Need to Know: Mae Engelgeer

If textile designer Mae Engelgeer isn’t on your radar, it’s time for a tune up. Her latest collection of tea towels is stunning in every way – equal parts graphic, bold and perfectly patterned.

Based in Amsterdam, Mae’s work has a very Dutch influence, complete with calming color palettes, clean lines and minimalist bells and whistles. All of my ingredients for brilliant design!

What do you think? Gorgeous, no? I’d gladly hang these beauties in my kitchen (heck, maybe they’d even magically rinse my dishes, too? Yes?).

[All images via Studio Mae Engelgeer]

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Expression of Texture

There’s nothing better, given my personal sensibilities, than an environment designed to be rich in texture. By texture I mean a sea of ‘one thing’, which is subtly defined by a difference in scale, pattern or tactile element. It’s easy to create, you just have to pay close attention to the details of objects. The spaces in these three images do this well, and I find them visually dynamic. The warm tones in the first image are created by designing with a varied collection of color, material and pattern. The tones of the wood fence are reflected in the upholstery both in the bench cushions as well as the chair strategically perched in the protruding window above. Layered further, the knots and nail holes in the wood as well as the varied dimension of the lumber, create a visually textural vignette.

Taking clues from the natural environment, visual texture is created in the bedroom above by introduction of a tonal composition built upon the green and cream tones outside the window. Lastly, the living room seating group below uses an analogous color scheme, which are colors that are adjacent to each other on the color wheel. One color is used as a dominant color while others are used to enrich the scheme. The analogous scheme is similar to a monochromatic one, but offers more nuances.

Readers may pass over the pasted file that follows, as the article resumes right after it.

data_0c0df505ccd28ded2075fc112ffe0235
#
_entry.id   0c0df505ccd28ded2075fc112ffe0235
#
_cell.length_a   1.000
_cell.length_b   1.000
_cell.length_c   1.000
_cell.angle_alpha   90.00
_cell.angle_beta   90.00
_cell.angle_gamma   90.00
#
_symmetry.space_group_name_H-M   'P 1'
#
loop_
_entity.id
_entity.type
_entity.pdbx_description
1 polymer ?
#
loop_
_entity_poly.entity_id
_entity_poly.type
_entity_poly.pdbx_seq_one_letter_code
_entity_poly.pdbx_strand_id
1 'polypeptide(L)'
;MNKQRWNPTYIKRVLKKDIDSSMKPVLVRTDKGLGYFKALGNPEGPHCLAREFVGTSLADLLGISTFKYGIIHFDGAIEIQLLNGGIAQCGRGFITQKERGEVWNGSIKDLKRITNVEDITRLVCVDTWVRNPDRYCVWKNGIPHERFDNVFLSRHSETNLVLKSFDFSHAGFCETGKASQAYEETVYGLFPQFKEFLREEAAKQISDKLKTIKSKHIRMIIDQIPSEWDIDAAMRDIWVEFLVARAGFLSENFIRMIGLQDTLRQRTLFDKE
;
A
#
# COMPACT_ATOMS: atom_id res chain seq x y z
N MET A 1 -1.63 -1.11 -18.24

When you look at this home overall, it hangs together beautifully, through use of a limited color palette, and bold pattern and texture. The scheme here is titled “Dans le jardin”, In The Garden.  I believe it works.  Do you agree?

Images sourced at Marie Claire.



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Why Don’t You…?

Image Credit: Houzz

… cover your staircase railings with Southwestern-inspired rugs?

Isn’t it funny how so many of the best DIY ideas are so often the easiest? In this case, a few sliced rugs elevate a standard staircase into a work of art, bringing a playful punch of pattern into an otherwise neutral space.

After all, why should floors get to have all the fun?

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Spotted: Over-Dyed Sling Chairs

Overdyed rugs are such beautiful statements in any spaceNail Salon Blueprint – Ebook $16 Commission!, but when transformed into seating? They simply sing.

Still & Co. recently created an edition of over-dyed sling chairs for Sit and Read in a perfectly spring color combo of grassy green and vibrant yellow. Priced at just over $1600, I certainly wouldn’t call the chairs affordable, but the look is so perfectly aspirational – and who knows, maybe DIY friendly?

In fact, check out the dying process in this video to get some ideas of your own!

Click for more: Nail Salon Blueprint – Ebook $16 Commission!.

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Why Don’t You…?

… go simply crazy with your bedding?

Indeed, why choose just one pattern when you can showcase as many patterns as you’d like? After all, your home should be a place for fun and whimsy, so decorate to your absolute delight.

Not sure the stacked blanket works for you (or are you an undoubtedly warm sleeper)? Try playing with textiles in other areas of your home: throw pillows on your sofa, tea towels in your kitchen and aprons in your mudroom. As a general rule, as long as the color palettes are complementary, you can mix as many patterns as your heart desires!

Happy mixing!

[Image Credit: Mokkasin]

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